The combination of his scholarly output, his acumen at building diverse coalitions, his fierce yet winsome examination of differing viewpoints, and his care and attentiveness to the next generation—each facet is a model for us to follow as we enter into the next generation of debate about issues so integral to Christian faithfulness, but that are also vital to a healthy, functioning social order.
Carrying on the Torch
Robert P. George’s thought is profoundly influential among evangelical intellectuals, and now, more than ever, the continuation of his thought for future generations is all the more urgent as the secular winter grows even colder. We need his thoughts to help us endure coming storms. There’s a particular reason why this is necessary for evangelical audiences. In my experience, evangelicals have the wonderful instinct to believe the Bible at face value, which means they do not need convincing of its accuracy. I love this about evangelicals. We humbly and eagerly submit ourselves to the Word of God as an authoritative, inerrant, and all-sufficient revelation.
We stand as people who are promised resurrection, which means our persecution, cultural rejection, or scorn are not in vain.
What I do notice, however, is that despite our confidence in the Bible’s teaching on such subjects as the family or sexuality, evangelicals often lack either the confidence or ability to explain the reason, purpose, or intelligibility of biblical ethics rationally. For example, most evangelicals I know believe unswervingly in the enduring reality of the male-female binary, but if you asked them how to define what a man or woman is, they would cite a Bible verse and not be able to speak intricately about the way the human body and its embodied forms are designed for specific ends that complete it, and in turn, dictate how the body is understood and respected. If our answer cannot make sense apart from the Bible, what we have told our audience is that our ethics make sense only as a sectarian matter, rather than as a public matter with public implications for public policy and public morality.
The Bible’s presentation of morality, however, is that it is universal in scope, objective in its truthfulness, and intelligible as a reflection of its reasons for commanding our obligation to obey it. Biblical morality is, therefore, a matter of law. It summons our obedience because biblical morality constitutes a truthful standard of measurement, action, and restraint. It exists and is for our good. This is where George’s thought proves immensely valuable to evangelicals. George’s work helps give colorful and rational expression to the ethics that evangelicals hold dear.
By reviewing George’s contributions, my aim is to inspire courage. I know of few others like Robert P. George who have been willing to withstand ridicule and contempt for their faithfulness to Christ. Our natural inclination is to cowardice, and when Scripture speaks of the bizarre transaction of one being blessed in proportion to their encountering persecution, it strikes us as bizarre. How can suffering be a blessing? One way is that it draws those who are suffering to an even closer dependence on Christ. But it also fortifies the relationships one can look to when they experience suffering or persecution. The cross is indeed a place of suffering and liberation where the Christian learns to live unencumbered by the shallow dross of the world and where intimacy with Christ is most visceral. But the cross is not the last word, either. We stand as people who are promised resurrection, which means our persecution, cultural rejection, or scorn are not in vain.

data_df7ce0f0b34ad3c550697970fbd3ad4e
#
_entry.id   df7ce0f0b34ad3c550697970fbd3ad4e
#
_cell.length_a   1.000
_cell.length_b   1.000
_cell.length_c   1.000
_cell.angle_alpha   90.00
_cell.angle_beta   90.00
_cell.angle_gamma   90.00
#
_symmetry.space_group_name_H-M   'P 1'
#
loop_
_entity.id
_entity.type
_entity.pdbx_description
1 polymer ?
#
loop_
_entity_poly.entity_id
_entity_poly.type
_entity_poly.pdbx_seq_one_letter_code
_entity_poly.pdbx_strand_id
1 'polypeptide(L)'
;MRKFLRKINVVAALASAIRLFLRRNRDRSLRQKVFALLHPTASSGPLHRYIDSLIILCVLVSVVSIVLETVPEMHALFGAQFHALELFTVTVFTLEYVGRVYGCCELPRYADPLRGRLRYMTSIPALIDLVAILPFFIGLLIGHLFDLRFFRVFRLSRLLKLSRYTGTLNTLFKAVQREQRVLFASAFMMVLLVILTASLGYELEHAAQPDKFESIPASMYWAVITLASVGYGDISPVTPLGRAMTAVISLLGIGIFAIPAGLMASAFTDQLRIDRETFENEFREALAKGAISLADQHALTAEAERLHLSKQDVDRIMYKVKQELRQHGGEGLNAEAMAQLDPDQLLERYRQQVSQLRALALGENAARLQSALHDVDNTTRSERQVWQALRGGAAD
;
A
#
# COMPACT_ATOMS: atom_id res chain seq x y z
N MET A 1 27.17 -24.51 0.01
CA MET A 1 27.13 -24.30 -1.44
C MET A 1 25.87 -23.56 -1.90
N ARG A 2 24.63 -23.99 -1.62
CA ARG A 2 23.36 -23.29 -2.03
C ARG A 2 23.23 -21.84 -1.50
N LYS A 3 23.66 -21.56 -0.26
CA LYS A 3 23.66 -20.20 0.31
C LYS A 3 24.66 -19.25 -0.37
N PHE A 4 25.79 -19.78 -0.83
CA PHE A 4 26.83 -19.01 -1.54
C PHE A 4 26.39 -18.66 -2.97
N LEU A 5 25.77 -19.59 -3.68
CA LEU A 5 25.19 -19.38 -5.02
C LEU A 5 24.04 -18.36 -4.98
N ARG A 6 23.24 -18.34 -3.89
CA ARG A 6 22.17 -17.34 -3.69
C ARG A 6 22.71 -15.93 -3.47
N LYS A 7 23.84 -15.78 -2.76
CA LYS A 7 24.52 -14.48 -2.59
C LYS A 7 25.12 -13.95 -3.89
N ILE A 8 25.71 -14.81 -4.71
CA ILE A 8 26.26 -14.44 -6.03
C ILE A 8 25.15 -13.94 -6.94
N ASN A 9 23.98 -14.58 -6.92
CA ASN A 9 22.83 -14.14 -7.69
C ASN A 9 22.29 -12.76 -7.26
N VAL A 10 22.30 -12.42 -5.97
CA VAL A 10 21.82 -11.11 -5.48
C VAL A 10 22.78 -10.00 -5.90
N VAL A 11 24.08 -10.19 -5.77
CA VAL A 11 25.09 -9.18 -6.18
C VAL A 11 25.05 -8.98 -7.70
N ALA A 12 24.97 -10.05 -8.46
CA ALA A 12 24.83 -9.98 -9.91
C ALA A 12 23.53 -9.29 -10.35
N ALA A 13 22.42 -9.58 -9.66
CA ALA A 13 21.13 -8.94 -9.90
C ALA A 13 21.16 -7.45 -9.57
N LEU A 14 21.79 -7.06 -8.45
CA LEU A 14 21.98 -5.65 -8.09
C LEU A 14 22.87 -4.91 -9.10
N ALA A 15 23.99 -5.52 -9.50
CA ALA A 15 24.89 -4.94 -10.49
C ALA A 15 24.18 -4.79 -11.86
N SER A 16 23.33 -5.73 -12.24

In an age like our own where culture seems to be growing increasingly secular to religious conservatives, the fact that someone of George’s convictions can prosper at places like Princeton is evidence that, though the times are challenging and increasingly so, they are not as bad as they could be. But that will only continue if there are individuals and institutions that exist to carry the torch onward with the dispositions of courage, joy, rigor, and tenacity.
George’s peers and critics may regret that he was ever given tenure to promote the views he does, but no one—even at Princeton—should say that his tenure was wasted.
Andrew T. Walker is the editor of Social Conservatism for the Common Good: A Protestant Engagement with Robert P. George.
Perhaps the most perplexing response we encounter in evangelism is not so much anger but apathy. This reaction may frustrate the evangelist, but it should provoke our compassion.
If evangelicalism really is “mere Christianity,” how could it be anything but the oldest orthodoxy of the apostles?
Can evangelicalism be defined, or is it so flimsy and malleable that it constantly succumbs to its context, shapeshifting according to when and where it is?
Michael Reeves discusses the term “evangelical,” the different ways it’s used in our culture today, and how we should respond to the cultural baggage often associated with the term.